Monday, December 10, 2012

Blue at Christmas?

Here at the "A Time for All" Blog I mainly like to keep things light and breezy, but I thought it would be good to tackle the important subject of Christmas Blues. While feeling "down" or depressed is tough at any time of year, it can feel especially difficult when you are expected to be making the rounds of parties and when everywhere you look, even at ads and on television shows, people are pictured looking excited and caught up in some sort of Christmas magic (brought on by being given the gift of whatever product the ad is selling, of course.)

There are lots of reasons that people are sad at Christmastime, and Christmastime sadness knows no boundaries of age, gender, income level or any other category of person. I have been there, myself, plenty of times. 

  • Maybe you have experienced a loss recently, or around this time of year. It could be a death, or other loss, such as a divorce, a move, or even becoming an "empty nester."
  • Maybe you are not feeling well physically at the moment.
  • Maybe you are unable to be with loved ones with whom you had hoped spend the holidays.
  • Maybe your financial circumstances are difficult, making your usual holiday merriment a challenge to afford.
  • Maybe work or other obligations have left you with no energy for your usual holiday traditions.
  • Understand that what you are feeling is normal and not uncommon. You are not alone, and there is nothing wrong with you. "Beating yourself up" because you don't feel happy at a time of year that is supposed to be happy will only make things worse. Give yourself a pass. 
  • Take care of your needs. If you are sick, don't overdo it. If you are sad, allow yourself to have a good cry now and again, but don't "wallow" all the time.  After you cry, dry your tears and find something cheerful to do. Listen to happy music, or call a friend and go to a movie. If your sadness has persisted for more than two weeks or is interfering with your work and usual activities, see your doctor for a physical checkup and make sure to mention that you have felt "down" or "off" recently.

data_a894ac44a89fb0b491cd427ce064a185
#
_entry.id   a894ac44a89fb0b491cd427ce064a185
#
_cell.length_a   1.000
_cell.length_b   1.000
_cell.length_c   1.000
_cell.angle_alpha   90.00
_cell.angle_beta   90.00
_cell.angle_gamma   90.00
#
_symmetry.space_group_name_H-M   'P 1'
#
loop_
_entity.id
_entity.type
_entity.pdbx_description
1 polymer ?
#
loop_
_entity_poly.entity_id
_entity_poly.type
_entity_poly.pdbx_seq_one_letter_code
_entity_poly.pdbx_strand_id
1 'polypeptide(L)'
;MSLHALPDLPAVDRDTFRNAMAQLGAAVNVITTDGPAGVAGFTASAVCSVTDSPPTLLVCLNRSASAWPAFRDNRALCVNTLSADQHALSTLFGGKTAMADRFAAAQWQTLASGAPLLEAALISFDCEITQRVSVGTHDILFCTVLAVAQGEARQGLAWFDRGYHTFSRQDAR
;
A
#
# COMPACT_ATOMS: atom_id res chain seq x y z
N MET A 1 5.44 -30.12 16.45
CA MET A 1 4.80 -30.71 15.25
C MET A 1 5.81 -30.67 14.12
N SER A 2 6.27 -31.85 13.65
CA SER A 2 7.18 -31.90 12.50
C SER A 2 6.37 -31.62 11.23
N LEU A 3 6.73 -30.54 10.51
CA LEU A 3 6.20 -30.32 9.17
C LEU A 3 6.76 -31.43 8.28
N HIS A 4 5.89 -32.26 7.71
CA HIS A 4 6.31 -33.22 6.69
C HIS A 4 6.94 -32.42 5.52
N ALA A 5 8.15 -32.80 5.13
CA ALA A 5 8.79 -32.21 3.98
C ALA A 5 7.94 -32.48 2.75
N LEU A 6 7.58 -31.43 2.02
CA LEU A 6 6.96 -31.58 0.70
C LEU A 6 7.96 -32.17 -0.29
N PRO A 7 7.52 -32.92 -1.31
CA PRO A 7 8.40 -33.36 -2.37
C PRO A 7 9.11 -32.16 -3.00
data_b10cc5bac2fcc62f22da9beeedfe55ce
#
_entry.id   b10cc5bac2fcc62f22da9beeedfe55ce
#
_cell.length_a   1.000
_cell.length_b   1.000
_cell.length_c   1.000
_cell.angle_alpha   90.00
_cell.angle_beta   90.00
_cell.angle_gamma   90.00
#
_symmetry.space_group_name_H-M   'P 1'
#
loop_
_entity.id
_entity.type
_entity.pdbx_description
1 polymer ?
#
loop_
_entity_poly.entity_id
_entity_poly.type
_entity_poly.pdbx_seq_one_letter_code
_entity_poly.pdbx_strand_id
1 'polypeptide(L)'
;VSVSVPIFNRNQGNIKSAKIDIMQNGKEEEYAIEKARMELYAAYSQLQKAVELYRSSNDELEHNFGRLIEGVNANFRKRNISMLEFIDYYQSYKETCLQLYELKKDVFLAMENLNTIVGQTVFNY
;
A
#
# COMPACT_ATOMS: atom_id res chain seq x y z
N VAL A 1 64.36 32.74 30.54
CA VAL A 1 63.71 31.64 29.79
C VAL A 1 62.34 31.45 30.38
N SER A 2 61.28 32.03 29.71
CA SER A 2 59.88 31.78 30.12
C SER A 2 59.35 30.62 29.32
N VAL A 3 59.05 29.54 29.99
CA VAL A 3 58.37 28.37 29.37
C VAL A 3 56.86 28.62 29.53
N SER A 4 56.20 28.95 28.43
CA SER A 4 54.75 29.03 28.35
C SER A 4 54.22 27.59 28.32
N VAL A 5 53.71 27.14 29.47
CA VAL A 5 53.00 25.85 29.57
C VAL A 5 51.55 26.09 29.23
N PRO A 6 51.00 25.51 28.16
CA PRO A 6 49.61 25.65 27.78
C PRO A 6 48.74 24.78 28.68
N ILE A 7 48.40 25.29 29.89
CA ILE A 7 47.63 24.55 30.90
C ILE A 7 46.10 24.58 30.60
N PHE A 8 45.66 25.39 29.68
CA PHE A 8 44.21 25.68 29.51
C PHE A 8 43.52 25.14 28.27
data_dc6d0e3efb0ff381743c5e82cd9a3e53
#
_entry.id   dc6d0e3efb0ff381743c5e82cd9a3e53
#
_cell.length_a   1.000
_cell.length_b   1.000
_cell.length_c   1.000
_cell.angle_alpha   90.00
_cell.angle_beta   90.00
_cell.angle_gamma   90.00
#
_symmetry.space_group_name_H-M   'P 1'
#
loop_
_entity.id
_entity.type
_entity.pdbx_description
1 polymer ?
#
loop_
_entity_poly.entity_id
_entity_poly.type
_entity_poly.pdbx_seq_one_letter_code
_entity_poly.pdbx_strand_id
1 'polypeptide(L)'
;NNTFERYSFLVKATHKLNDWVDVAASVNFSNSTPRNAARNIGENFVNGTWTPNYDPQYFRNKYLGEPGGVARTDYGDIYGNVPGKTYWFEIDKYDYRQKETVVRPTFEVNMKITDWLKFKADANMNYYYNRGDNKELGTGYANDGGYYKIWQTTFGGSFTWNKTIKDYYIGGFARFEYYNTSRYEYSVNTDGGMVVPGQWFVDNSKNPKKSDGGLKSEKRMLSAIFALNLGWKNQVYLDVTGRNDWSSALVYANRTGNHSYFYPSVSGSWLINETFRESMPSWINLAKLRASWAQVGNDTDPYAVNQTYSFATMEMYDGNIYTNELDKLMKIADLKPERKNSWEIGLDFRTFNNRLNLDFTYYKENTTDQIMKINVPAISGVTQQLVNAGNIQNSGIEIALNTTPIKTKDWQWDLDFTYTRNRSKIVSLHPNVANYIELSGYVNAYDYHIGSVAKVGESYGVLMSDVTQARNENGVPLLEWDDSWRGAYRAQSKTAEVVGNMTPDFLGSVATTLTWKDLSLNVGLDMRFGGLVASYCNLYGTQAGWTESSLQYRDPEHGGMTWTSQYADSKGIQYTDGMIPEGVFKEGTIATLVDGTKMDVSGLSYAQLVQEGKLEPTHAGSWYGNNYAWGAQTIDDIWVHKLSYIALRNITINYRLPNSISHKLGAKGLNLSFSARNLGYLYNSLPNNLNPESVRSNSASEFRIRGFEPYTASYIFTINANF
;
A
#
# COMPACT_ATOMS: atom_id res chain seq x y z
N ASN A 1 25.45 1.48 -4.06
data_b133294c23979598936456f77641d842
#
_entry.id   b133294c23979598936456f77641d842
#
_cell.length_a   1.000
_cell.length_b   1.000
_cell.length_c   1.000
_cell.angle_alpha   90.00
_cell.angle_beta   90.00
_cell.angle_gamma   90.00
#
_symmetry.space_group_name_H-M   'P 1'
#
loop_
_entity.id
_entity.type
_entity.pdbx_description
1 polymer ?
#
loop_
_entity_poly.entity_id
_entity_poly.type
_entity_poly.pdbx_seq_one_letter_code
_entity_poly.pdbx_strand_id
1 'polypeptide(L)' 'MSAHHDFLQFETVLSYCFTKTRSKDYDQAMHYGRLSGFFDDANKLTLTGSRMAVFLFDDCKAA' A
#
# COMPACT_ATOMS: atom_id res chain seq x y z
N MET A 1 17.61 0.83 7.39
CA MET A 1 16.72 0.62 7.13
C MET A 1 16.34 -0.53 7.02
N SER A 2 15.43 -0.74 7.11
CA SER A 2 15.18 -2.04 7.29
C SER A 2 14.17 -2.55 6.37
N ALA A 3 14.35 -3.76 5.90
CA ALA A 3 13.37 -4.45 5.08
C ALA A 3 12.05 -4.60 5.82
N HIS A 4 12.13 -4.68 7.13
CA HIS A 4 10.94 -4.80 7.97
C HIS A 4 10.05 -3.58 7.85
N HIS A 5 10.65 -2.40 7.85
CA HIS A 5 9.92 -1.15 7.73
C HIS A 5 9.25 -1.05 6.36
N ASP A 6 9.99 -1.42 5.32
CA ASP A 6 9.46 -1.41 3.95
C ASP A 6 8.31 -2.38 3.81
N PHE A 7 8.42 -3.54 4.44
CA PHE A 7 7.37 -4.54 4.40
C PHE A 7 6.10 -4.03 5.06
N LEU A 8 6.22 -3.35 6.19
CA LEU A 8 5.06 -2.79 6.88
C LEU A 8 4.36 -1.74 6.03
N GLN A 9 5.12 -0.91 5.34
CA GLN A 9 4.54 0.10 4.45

• If you are mourning someone who has died, try and include something in your holiday celebration that will help you remember the person. For example, the Christmas after my mom died, I baked her cutout cookie recipe for my family. You could do something like place framed photos of the person from Christmases past. This might make it more difficult the first time you do it but in the long run it is a good way to get past the saddest part of grieving.
  • Eat well, exercise and avoid consuming a lot of "vices" like rich food, alcohol or tobacco. Alcohol is a depressant, so if you are feeling sad, maybe it's best to avoid it all together. 
  • Don't be afraid to mix up traditions. A tradition is a shortcut to help people get into the proper frame of mind and heart. If a "tradition" doesn't work for you anymore, don't be afraid to change things up. Sometimes just a little tweak is all you need. 
  • If you aren't feeling yourself, be honest about your feelings with those close to you. There is no reason to lay a heavy burden on others, especially if they are grieving the same loss as you, but sometimes a little honesty helps people stop going through the motions and helps bring changes to the holiday season that are healing. 
  • Do something for somebody else. Sometimes what you need to feel better is to know that you are not alone. There are plenty of charities that can use help this time of year, or maybe you could reach out with a phone call, a letter or an invitation to someone else you know who could use a friend.
  • Make room for spirituality. Pray. Read scripture. Listen to inspiring music. Attend a "Blue Christmas" worship service near you.
O God of all seasons and senses, grant us the sense of your timing to submit gracefully and rejoice quietly in the turn of the seasons.
of grey and white and cold,
teach us the lessons of endings;
children growing, friends leaving, loved ones dying,
grieving over,
grudges over,
blaming over,
excuses over.
In this season of short days and long nights,
of grey and white and cold,
teach us the lessons of beginnings;
that such waitings and endings may be the starting place,
a planting of seeds which bring to birth what is ready to be born—
something right and just and different,
a new song, a deeper relationship, a fuller love—
in the fullness of your time.

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